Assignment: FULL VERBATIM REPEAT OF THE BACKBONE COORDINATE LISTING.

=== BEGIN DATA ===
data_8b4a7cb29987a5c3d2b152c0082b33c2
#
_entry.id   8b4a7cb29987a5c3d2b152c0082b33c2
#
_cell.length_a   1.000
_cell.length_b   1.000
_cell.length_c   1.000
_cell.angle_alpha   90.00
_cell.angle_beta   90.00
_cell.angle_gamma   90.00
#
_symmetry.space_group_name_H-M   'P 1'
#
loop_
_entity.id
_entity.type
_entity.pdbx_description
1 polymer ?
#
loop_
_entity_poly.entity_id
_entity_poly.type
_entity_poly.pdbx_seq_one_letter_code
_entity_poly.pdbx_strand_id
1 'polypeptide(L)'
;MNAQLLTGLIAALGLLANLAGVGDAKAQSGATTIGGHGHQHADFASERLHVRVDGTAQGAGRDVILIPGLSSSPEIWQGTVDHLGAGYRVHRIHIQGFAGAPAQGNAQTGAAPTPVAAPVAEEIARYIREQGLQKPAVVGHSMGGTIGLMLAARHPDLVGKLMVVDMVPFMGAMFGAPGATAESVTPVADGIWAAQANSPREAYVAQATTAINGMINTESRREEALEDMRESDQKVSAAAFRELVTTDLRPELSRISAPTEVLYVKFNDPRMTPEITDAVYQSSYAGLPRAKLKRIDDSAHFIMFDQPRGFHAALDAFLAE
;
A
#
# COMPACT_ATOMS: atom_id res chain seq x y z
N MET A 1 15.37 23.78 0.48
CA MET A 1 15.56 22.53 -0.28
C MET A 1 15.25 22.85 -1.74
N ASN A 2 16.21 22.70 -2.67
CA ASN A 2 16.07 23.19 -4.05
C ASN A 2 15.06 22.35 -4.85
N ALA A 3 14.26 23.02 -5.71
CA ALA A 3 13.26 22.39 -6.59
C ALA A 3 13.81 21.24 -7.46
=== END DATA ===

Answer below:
data_8b4a7cb29987a5c3d2b152c0082b33c2
#
_entry.id   8b4a7cb29987a5c3d2b152c0082b33c2
#
_cell.length_a   1.000
_cell.length_b   1.000
_cell.length_c   1.000
_cell.angle_alpha   90.00
_cell.angle_beta   90.00
_cell.angle_gamma   90.00
#
_symmetry.space_group_name_H-M   'P 1'
#
loop_
_entity.id
_entity.type
_entity.pdbx_description
1 polymer ?
#
loop_
_entity_poly.entity_id
_entity_poly.type
_entity_poly.pdbx_seq_one_letter_code
_entity_poly.pdbx_strand_id
1 'polypeptide(L)'
;MNAQLLTGLIAALGLLANLAGVGDAKAQSGATTIGGHGHQHADFASERLHVRVDGTAQGAGRDVILIPGLSSSPEIWQGTVDHLGAGYRVHRIHIQGFAGAPAQGNAQTGAAPTPVAAPVAEEIARYIREQGLQKPAVVGHSMGGTIGLMLAARHPDLVGKLMVVDMVPFMGAMFGAPGATAESVTPVADGIWAAQANSPREAYVAQATTAINGMINTESRREEALEDMRESDQKVSAAAFRELVTTDLRPELSRISAPTEVLYVKFNDPRMTPEITDAVYQSSYAGLPRAKLKRIDDSAHFIMFDQPRGFHAALDAFLAE
;
A
#
# COMPACT_ATOMS: atom_id res chain seq x y z
N MET A 1 15.37 23.78 0.48
CA MET A 1 15.56 22.53 -0.28
C MET A 1 15.25 22.85 -1.74
N ASN A 2 16.21 22.70 -2.67
CA ASN A 2 16.07 23.19 -4.05
C ASN A 2 15.06 22.35 -4.85
N ALA A 3 14.26 23.02 -5.71
CA ALA A 3 13.26 22.39 -6.59
C ALA A 3 13.81 21.24 -7.46